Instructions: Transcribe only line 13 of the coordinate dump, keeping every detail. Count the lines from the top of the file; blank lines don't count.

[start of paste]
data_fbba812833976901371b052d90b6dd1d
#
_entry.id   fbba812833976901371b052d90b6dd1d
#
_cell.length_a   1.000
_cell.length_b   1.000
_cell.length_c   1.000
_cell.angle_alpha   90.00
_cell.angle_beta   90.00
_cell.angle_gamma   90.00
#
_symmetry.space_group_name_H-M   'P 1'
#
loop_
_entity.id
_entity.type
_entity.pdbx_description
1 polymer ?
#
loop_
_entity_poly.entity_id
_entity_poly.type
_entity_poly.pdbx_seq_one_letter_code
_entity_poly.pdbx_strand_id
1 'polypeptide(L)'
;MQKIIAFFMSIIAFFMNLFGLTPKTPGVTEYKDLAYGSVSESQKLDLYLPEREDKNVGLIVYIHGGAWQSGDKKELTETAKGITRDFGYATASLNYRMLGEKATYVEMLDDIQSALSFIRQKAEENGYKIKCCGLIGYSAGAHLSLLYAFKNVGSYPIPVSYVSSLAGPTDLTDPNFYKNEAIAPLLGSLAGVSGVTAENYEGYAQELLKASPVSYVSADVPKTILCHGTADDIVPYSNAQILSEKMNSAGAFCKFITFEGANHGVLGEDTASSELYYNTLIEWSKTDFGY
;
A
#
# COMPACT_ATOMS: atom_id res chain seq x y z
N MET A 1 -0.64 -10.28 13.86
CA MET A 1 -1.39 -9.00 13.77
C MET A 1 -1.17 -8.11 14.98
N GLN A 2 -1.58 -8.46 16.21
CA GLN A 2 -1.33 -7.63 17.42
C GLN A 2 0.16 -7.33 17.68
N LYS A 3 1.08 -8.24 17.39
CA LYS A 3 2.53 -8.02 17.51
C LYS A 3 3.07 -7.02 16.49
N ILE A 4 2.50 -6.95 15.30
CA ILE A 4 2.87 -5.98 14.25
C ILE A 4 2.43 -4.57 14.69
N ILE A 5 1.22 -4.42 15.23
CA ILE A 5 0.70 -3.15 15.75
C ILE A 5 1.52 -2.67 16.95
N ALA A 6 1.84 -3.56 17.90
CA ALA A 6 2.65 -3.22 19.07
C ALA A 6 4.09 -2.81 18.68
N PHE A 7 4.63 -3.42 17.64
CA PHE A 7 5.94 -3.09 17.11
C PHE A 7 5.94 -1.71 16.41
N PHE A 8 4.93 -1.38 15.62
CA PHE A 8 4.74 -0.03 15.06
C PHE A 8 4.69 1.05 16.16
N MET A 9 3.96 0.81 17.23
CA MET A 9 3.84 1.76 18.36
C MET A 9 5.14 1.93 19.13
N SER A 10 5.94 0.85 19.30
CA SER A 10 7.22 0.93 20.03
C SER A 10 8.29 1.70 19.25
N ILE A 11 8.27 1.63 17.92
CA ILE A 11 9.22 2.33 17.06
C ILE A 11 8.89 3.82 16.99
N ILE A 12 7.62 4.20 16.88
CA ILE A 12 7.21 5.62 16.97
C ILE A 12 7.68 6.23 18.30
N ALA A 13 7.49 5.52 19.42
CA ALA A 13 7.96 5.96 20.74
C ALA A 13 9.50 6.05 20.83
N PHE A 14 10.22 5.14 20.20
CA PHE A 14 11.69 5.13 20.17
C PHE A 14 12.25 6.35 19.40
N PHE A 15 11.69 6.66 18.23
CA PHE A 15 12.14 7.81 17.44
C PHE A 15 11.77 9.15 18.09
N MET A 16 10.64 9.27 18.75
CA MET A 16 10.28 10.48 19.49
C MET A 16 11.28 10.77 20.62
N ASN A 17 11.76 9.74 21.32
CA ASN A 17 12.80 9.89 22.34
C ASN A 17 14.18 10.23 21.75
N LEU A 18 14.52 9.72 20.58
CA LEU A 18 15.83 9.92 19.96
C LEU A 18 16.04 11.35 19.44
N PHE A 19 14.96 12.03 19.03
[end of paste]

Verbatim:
#